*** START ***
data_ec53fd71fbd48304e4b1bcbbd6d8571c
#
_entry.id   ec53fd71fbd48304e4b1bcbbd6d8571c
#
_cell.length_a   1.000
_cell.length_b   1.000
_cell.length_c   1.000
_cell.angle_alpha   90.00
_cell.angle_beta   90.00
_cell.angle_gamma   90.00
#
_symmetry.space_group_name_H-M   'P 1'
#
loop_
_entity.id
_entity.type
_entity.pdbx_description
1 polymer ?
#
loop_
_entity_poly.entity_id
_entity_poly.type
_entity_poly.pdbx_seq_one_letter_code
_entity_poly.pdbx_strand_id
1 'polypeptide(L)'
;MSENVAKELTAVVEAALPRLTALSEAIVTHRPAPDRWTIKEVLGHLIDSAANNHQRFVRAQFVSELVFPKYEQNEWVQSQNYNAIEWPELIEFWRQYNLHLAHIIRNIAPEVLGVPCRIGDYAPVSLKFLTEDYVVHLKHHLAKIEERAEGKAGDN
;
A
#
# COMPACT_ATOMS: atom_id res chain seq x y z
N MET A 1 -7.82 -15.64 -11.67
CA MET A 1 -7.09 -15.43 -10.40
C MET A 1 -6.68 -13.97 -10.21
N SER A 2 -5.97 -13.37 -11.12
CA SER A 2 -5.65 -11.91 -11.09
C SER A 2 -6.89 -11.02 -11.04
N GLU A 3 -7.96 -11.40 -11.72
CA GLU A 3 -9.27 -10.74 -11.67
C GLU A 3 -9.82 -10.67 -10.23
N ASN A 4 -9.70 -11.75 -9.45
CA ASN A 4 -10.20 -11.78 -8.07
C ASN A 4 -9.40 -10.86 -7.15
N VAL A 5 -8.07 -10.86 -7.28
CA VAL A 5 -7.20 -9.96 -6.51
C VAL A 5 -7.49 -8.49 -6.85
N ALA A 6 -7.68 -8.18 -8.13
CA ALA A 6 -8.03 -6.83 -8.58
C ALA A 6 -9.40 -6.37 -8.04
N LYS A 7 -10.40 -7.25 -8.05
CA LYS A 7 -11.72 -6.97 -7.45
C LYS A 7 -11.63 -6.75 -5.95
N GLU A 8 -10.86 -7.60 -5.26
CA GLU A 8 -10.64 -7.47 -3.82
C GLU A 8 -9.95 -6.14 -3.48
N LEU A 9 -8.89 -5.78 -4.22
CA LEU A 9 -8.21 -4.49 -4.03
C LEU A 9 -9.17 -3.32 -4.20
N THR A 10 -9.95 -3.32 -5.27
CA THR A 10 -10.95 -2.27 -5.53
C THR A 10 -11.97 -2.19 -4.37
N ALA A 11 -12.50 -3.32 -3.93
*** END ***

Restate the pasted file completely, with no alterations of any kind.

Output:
data_ec53fd71fbd48304e4b1bcbbd6d8571c
#
_entry.id   ec53fd71fbd48304e4b1bcbbd6d8571c
#
_cell.length_a   1.000
_cell.length_b   1.000
_cell.length_c   1.000
_cell.angle_alpha   90.00
_cell.angle_beta   90.00
_cell.angle_gamma   90.00
#
_symmetry.space_group_name_H-M   'P 1'
#
loop_
_entity.id
_entity.type
_entity.pdbx_description
1 polymer ?
#
loop_
_entity_poly.entity_id
_entity_poly.type
_entity_poly.pdbx_seq_one_letter_code
_entity_poly.pdbx_strand_id
1 'polypeptide(L)'
;MSENVAKELTAVVEAALPRLTALSEAIVTHRPAPDRWTIKEVLGHLIDSAANNHQRFVRAQFVSELVFPKYEQNEWVQSQNYNAIEWPELIEFWRQYNLHLAHIIRNIAPEVLGVPCRIGDYAPVSLKFLTEDYVVHLKHHLAKIEERAEGKAGDN
;
A
#
# COMPACT_ATOMS: atom_id res chain seq x y z
N MET A 1 -7.82 -15.64 -11.67
CA MET A 1 -7.09 -15.43 -10.40
C MET A 1 -6.68 -13.97 -10.21
N SER A 2 -5.97 -13.37 -11.12
CA SER A 2 -5.65 -11.91 -11.09
C SER A 2 -6.89 -11.02 -11.04
N GLU A 3 -7.96 -11.40 -11.72
CA GLU A 3 -9.27 -10.74 -11.67
C GLU A 3 -9.82 -10.67 -10.23
N ASN A 4 -9.70 -11.75 -9.45
CA ASN A 4 -10.20 -11.78 -8.07
C ASN A 4 -9.40 -10.86 -7.15
N VAL A 5 -8.07 -10.86 -7.28
CA VAL A 5 -7.20 -9.96 -6.51
C VAL A 5 -7.49 -8.49 -6.85
N ALA A 6 -7.68 -8.18 -8.13
CA ALA A 6 -8.03 -6.83 -8.58
C ALA A 6 -9.40 -6.37 -8.04
N LYS A 7 -10.40 -7.25 -8.05
CA LYS A 7 -11.72 -6.97 -7.45
C LYS A 7 -11.63 -6.75 -5.95
N GLU A 8 -10.86 -7.60 -5.26
CA GLU A 8 -10.64 -7.47 -3.82
C GLU A 8 -9.95 -6.14 -3.48
N LEU A 9 -8.89 -5.78 -4.22
CA LEU A 9 -8.21 -4.49 -4.03
C LEU A 9 -9.17 -3.32 -4.20
N THR A 10 -9.95 -3.32 -5.27
CA THR A 10 -10.95 -2.27 -5.53
C THR A 10 -11.97 -2.19 -4.37
N ALA A 11 -12.50 -3.32 -3.93